Every month this year it seems the bond market has been dominated by the twists and turns of the ongoing U.S./China trade war, and November was no different. Optimism that a partial “Phase 1” deal between the two countries was imminent led to a sharp selloff in bonds at the start of November. Yields of 10-year Canada bonds and U.S. Treasuries jumped 20 and 25 basis points, respectively, in the first week of the month. However, the optimism quickly faded, and yields began falling back, ending the month only slightly higher than where they began. Economic data in Canada and the United States was satisfactory and did not provide any impetus for either the Bank of Canada or the Federal Reserve to change their respective monetary policies at their upcoming December meetings. The FTSE Canada Universe Bond index returned +0.52% in November.

Canadian economic news during November indicated that the economy was continuing to operate near full capacity. The unemployment rate was unchanged at the historically low 5.5% rate. All-items and core measures of inflation continued to straddle the Bank of Canada’s 2% target. Trade data showed a decline in exports, but retail sales and wholesale trade were better than expected. On the final business day of November, we learned that Canadian GDP had decelerated to a 1.3% pace in third quarter, down from the 3.5% rate in the second quarter. The slowdown was the result of a large drop in inventories and a small decline in exports. But other details were more positive, with an unexpected, but sharp, increase in business investment and final domestic demand growing by a robust 3.2% pace. As well, the decline in inventories suggests stronger future growth as they are rebuilt. In addition, revisions to previous quarters’ data left the year over year increase in GDP at 1.7% (near the long term potential growth rate) and increased the estimated savings rate to 3.2% from less than 2% previously. On balance, the data didn’t show any need for the Bank of Canada to change its monetary stance at its upcoming meeting.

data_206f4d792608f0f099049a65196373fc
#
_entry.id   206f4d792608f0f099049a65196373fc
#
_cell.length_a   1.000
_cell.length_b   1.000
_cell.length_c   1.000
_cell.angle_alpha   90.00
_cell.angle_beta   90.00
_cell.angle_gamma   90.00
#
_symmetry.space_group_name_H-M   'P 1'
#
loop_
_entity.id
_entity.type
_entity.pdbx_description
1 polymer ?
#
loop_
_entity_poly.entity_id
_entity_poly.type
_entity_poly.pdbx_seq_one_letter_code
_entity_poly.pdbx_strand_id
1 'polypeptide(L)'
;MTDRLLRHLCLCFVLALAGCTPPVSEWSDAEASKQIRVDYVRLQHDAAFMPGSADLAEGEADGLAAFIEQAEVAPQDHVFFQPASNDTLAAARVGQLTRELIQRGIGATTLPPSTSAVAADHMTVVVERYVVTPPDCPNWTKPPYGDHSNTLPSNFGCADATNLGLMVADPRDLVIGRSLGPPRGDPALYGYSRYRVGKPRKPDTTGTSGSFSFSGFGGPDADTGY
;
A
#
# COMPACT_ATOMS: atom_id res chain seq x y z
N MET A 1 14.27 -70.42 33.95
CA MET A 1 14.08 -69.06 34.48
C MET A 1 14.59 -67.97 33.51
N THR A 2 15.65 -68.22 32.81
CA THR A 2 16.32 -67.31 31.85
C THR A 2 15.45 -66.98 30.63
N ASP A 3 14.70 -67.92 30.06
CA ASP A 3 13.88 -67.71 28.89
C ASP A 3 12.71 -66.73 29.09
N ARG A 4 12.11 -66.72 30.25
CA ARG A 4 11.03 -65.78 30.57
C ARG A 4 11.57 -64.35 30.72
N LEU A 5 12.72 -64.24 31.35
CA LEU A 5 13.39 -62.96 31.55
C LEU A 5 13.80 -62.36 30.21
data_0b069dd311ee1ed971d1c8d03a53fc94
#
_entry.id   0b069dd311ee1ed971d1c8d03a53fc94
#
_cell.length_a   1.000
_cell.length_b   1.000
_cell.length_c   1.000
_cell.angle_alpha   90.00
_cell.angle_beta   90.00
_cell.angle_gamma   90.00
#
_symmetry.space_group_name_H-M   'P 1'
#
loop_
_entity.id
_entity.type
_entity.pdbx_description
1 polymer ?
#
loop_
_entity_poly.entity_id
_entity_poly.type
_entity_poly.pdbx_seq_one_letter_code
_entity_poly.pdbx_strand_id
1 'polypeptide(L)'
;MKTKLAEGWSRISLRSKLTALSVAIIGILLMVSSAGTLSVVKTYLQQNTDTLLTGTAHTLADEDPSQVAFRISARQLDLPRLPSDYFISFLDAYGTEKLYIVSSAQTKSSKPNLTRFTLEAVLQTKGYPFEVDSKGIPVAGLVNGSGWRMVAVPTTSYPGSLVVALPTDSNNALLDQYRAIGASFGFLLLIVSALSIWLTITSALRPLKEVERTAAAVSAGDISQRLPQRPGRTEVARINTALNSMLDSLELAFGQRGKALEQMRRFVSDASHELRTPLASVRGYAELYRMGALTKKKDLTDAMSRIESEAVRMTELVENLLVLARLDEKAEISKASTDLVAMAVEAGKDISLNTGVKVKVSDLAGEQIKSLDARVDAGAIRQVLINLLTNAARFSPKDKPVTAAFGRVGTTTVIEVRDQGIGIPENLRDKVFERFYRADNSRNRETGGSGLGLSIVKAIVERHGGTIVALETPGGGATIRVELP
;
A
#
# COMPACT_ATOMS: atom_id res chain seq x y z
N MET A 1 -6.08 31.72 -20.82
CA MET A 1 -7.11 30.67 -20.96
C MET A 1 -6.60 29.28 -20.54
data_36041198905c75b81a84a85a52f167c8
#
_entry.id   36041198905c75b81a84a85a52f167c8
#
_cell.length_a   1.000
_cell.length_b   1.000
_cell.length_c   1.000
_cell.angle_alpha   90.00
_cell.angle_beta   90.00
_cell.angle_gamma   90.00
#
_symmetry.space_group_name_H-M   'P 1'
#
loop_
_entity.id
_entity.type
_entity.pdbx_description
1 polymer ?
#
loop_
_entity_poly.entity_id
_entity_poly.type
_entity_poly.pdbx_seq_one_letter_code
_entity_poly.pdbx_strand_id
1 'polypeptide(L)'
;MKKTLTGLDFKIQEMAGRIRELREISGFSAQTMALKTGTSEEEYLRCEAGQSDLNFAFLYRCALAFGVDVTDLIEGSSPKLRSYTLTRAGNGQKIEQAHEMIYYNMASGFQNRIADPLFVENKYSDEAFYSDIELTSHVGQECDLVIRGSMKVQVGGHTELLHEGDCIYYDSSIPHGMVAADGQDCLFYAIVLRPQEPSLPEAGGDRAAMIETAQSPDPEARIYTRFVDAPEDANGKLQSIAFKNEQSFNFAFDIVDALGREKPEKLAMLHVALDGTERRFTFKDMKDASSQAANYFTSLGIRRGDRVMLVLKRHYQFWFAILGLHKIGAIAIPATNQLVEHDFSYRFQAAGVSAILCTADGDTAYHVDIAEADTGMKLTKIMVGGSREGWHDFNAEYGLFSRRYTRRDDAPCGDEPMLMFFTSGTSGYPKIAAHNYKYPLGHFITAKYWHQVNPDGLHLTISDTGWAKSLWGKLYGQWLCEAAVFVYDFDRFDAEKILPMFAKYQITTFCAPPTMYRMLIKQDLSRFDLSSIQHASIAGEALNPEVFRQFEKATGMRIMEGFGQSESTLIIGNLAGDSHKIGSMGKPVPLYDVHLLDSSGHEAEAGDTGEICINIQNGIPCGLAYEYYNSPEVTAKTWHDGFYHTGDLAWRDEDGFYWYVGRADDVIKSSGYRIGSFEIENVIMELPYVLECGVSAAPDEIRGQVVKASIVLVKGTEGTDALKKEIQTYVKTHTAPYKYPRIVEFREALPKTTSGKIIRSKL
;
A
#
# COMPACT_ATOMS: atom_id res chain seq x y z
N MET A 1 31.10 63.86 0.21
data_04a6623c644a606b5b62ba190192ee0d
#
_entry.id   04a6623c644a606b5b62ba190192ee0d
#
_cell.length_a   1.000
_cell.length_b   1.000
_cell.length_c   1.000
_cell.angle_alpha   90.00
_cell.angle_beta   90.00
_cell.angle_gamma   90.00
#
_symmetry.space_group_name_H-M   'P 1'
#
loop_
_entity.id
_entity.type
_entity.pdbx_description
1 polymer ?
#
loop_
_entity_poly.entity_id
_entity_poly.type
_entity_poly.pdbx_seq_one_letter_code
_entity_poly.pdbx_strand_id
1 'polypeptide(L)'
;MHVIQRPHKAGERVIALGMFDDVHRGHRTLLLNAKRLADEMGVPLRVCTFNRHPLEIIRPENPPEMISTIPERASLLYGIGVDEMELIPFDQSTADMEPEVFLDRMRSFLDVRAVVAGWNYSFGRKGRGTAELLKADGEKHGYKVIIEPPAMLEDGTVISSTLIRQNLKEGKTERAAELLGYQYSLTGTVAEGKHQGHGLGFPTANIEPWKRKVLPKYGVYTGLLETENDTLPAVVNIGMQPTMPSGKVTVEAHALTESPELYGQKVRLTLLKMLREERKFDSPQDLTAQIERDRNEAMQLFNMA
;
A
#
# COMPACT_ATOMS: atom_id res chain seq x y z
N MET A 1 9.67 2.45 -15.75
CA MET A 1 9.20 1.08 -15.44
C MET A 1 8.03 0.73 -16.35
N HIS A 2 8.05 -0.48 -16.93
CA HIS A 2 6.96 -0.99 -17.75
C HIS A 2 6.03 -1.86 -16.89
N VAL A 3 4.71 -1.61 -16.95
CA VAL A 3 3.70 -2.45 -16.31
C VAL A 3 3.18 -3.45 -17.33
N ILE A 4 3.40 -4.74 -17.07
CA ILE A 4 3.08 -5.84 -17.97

In the United States, analysis of the economic data was complicated by the impact of the 40-day GM strike but, on balance, the economy remained healthy. Unemployment edged up to 3.6% from 3.5% the previous month, but job creation was much better than expected. The estimated pace of growth in U.S. GDP during the third quarter was revised higher to 2.1%, up from the initial 1.9% rate. Durable goods orders data early in the month were weaker than expected, although subsequent data showed business investment spending rebounding from two months of contraction. Headline CPI inflation rose slightly to 1.8%, but the core measure of inflation edged lower to 2.3%. Federal Reserve members gave a number of speeches during the month that suggested that, following three consecutive rate reductions, the U.S. central bank was on hold, waiting to see how the economy responded to the modest monetary easing.

The Canadian yield curve flattened in November as yields of short and mid term bonds rose between 4 and 7 basis points, while 30-year yields moved lower by 3 basis points. Demand for long term bonds, at least in part, reflected the December 2nd extension in index durations as a result of coupon payments and shorter bonds no longer qualifying for the index. In the United States the pattern was similar to the Canadian market as yields of all U.S. Treasuries rose, but the increase was smallest for 30-year bonds.

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